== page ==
The first time I ever brought a girl home to family event, outside of just meeting mom and my siblings, I also revealed a lot more to my family than I planned to. There are a lot of closets that I haven’t come out to my entire family about. Religious closets, sexuality, and maybe even gender. Part of that is because I am never really sure where I stand myself. In this situation, I wasn’t sure what to expect but thankfully I was fairly accepted.
My girlfriend and I, we’ll call her Phoenix, had agreed before hand that we wouldn’t behave like a couple, at least not to the point of physical contact. This was fairly expected of most couples in my family anyway, unless you’ve been together for a number of years or were married. Phoenix was a very tall, androgynous woman and was easily categorized as a lesbian at that time. She is also very outspoken and open about pretty much everything. Our arrival together was also a very obvious sign to my intelligent family that our relationship was very atypical. Questions started to pop up from the beginning. Several of my mom’s cousins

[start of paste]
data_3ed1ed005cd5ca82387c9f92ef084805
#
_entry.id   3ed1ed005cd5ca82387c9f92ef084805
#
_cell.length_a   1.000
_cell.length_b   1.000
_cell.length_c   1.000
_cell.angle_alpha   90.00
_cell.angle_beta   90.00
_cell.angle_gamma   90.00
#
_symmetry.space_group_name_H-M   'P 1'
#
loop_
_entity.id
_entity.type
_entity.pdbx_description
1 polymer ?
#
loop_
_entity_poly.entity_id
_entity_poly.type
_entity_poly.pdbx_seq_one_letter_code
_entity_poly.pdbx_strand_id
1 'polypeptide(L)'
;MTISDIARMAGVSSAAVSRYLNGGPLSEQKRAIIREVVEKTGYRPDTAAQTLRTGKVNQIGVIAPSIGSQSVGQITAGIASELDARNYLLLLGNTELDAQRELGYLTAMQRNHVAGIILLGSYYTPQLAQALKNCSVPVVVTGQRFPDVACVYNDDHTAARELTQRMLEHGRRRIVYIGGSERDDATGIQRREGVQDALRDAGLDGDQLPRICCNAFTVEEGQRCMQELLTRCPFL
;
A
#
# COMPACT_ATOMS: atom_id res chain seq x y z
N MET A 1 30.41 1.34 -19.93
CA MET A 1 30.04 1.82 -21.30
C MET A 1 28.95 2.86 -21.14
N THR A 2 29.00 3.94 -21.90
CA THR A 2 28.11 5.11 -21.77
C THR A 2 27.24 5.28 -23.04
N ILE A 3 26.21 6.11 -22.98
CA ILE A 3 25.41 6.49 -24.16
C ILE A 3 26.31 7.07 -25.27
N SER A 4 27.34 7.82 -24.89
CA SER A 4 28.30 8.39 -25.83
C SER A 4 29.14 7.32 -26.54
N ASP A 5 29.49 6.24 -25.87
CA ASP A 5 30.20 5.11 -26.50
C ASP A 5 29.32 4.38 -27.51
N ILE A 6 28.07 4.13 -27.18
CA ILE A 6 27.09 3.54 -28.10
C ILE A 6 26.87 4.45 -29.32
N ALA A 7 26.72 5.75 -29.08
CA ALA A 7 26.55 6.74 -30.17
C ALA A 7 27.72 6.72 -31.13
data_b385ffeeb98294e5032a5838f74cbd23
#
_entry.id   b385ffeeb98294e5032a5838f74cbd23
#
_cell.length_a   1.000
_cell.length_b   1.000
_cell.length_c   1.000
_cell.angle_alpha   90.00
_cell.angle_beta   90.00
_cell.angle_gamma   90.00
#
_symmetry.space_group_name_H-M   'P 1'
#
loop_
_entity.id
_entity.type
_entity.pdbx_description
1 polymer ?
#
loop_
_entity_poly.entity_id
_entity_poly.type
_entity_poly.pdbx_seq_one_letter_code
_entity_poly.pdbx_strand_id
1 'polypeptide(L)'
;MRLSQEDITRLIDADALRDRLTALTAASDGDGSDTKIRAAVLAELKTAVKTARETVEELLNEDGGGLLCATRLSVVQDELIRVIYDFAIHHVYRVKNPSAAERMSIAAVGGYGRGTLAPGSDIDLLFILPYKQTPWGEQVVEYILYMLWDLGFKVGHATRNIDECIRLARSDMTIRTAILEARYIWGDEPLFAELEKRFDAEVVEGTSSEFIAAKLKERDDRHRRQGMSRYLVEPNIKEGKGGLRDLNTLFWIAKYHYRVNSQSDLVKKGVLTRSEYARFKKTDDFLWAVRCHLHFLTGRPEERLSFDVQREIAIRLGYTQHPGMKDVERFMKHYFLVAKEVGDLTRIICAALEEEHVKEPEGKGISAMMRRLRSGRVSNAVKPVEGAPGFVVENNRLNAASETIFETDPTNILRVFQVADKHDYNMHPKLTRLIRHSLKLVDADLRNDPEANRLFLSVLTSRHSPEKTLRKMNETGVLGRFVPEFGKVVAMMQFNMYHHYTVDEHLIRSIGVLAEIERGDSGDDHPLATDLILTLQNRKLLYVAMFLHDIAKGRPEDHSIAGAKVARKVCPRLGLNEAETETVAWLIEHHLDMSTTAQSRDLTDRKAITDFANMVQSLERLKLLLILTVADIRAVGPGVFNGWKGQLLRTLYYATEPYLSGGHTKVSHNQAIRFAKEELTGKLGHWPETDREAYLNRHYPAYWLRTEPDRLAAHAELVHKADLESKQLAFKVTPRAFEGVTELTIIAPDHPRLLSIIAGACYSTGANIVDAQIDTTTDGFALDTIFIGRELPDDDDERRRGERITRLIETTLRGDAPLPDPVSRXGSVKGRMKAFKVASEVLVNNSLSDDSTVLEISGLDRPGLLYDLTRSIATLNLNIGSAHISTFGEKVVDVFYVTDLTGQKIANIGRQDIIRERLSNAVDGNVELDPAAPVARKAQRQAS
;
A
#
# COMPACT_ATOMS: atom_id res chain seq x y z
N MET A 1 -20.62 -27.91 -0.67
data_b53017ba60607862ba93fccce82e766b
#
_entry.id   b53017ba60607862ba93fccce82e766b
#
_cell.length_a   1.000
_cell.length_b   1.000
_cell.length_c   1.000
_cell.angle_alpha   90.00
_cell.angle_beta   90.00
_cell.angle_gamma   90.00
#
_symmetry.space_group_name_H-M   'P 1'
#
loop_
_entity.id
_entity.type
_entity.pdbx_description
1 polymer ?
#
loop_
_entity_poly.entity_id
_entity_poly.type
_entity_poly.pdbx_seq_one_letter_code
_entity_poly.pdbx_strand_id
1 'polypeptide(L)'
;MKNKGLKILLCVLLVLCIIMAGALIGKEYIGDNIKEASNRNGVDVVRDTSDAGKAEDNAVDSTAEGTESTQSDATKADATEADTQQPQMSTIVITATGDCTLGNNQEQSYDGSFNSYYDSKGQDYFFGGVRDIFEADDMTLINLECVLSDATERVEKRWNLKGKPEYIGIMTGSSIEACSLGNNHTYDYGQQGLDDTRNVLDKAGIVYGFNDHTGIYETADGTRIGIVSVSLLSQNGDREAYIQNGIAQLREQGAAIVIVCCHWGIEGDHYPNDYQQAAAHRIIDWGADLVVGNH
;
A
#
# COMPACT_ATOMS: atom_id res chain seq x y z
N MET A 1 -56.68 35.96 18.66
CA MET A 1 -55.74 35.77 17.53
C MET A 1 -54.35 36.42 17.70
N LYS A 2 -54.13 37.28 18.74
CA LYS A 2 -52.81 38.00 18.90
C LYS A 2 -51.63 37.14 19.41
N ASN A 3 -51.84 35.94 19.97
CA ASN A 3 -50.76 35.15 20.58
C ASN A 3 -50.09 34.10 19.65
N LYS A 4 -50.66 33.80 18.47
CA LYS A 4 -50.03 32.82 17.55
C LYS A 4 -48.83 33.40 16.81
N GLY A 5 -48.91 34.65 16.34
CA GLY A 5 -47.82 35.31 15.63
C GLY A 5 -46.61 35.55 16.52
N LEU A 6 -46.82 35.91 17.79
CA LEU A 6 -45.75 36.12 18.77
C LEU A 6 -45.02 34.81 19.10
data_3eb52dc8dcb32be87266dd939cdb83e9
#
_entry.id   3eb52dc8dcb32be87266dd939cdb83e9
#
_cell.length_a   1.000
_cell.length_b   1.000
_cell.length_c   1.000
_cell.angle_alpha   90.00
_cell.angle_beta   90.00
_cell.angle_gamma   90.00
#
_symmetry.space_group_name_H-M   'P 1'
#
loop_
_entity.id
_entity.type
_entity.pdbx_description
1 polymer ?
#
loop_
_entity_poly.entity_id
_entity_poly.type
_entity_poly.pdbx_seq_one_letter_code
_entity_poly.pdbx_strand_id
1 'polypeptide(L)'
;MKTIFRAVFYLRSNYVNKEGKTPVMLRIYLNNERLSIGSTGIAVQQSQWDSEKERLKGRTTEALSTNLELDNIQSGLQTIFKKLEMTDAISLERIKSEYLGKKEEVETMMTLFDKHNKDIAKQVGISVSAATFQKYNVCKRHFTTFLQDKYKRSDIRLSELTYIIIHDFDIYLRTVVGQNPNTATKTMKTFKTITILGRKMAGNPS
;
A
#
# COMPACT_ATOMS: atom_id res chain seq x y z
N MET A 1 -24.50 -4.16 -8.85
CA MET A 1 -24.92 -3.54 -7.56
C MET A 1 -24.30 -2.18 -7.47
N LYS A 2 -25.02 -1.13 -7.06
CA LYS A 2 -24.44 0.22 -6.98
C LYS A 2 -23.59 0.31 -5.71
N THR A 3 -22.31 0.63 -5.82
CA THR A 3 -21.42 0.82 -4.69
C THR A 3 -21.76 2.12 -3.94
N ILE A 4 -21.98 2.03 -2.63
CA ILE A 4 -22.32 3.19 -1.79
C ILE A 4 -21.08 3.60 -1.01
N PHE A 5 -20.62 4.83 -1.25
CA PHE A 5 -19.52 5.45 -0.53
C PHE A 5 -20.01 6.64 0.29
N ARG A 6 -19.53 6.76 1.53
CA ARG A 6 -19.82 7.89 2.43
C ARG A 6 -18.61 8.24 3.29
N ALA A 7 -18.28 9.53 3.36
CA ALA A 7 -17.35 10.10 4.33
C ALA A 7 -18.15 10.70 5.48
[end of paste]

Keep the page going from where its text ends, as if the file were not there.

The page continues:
began to ask, “Is that Kara’s ‘lady friend?'” Everyone was pretty interested but no one would come directly up to us.
As interested as everyone was in us and our relationship, I’m glad that everyone was polite and accepting. I felt very grateful to my family and glad they continue to accept me to this day. I also feel very lucky that Phoenix and I were not the only gay couple at the picnic. One of my very obscure cousins from Buffalo and his boyfriend were visiting my cousin Annette. I think they were happy as well. We began chatting and I soon learned that Aaron was a drag queen. Phoenix and I were both drag kings and my family began to pick up on our conversation, particularly Brenda.
My mom’s cousin Brenda is the gossip queen of our family. She was very curious about drag and Phoenix and Aaron loved talking about it. I am not sure how I felt about this felt at the time, suddenly being outed to my family. Drag was not a closet I had planned to open to my family because I thought it might have been more trouble explaining then it was worth. Being a drag king is not a major part of my life and I didn’t want my family to know that I was going out to bars multiple times a week. No one cared though and the day went smoothly. The only resistance I received from my family was an email from one of my cousin’s telling me that she would be praying for Aaron and I. You know, “Hate the sin, love the sinner.”